Far from borrowing concepts from other religions, as Ram Mohan Roy had done, Swami Dayananda was fiercely critical of Islam and Christianity as may be seen in his book Satyartha Prakasha. He was against what he considered to be the corruption of the pure faith in his own country. Unlike many other reform movements within Hinduism, the Arya Samaj's appeal was addressed not to the educated few but to the Indian nation as a whole.
The Arya Samaj unequivocally condemned idolatry, animal sacrifices, ancestor worship, pilgrimages, priestcraft, offerings made in temples, the caste system, untouchability and child marriages, on the grounds that all these lacked Vedic sanction. It aimed to be a universal "church" based on the authority of the Vedas.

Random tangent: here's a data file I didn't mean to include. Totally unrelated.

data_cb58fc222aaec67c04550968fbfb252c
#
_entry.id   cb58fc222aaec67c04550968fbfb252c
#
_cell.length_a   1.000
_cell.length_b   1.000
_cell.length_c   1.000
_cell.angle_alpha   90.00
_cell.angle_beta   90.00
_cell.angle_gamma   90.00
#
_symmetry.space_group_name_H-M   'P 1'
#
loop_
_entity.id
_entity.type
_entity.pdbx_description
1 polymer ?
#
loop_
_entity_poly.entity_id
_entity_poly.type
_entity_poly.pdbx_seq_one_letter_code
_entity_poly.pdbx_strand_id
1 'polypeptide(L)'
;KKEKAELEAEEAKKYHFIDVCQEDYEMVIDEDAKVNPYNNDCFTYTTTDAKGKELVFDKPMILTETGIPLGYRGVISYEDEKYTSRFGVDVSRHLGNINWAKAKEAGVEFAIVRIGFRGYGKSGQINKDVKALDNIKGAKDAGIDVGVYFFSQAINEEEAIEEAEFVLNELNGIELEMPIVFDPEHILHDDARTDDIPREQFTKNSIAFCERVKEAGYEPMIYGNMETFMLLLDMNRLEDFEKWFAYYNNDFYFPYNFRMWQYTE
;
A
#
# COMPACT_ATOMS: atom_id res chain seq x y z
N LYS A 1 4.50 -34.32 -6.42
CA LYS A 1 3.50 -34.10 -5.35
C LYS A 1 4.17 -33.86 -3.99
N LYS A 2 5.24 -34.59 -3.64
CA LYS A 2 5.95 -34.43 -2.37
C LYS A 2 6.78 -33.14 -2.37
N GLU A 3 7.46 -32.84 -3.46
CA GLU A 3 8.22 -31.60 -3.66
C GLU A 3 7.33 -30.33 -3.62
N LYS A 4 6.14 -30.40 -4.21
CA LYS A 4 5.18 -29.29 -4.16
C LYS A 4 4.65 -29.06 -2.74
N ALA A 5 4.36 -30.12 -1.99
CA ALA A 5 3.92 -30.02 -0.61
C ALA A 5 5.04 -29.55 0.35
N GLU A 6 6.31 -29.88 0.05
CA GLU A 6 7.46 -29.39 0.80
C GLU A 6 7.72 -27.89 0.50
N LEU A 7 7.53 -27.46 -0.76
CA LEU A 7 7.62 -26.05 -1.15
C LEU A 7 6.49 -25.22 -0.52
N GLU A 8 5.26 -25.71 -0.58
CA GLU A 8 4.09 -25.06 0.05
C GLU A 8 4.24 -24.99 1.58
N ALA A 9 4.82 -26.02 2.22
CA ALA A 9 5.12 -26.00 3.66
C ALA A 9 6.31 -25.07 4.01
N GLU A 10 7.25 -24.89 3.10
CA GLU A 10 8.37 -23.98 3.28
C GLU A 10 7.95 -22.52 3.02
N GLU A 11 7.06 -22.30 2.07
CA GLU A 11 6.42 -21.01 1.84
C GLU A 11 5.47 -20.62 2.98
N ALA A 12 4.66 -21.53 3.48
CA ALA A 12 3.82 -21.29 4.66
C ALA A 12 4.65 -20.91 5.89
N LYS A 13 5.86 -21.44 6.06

Dayananda’s concept of Dharma is succinctly set forth in his Beliefs and Disbeliefs. He says "I accept as Dharma whatever is in full conformity with impartial justice, truthfulness and the like; that which is not opposed to the teachings of God as embodied in the Vedas. Whatever is not free from partiality and is unjust, partaking of untruth and the like, and opposed to the teachings of God as embodied in the Vedas - that I hold as adharma." Again he says "He, who after careful thinking, is ever ready to accept truth and reject falsehood; who counts the happiness of others as he does that of his own self, him I call just."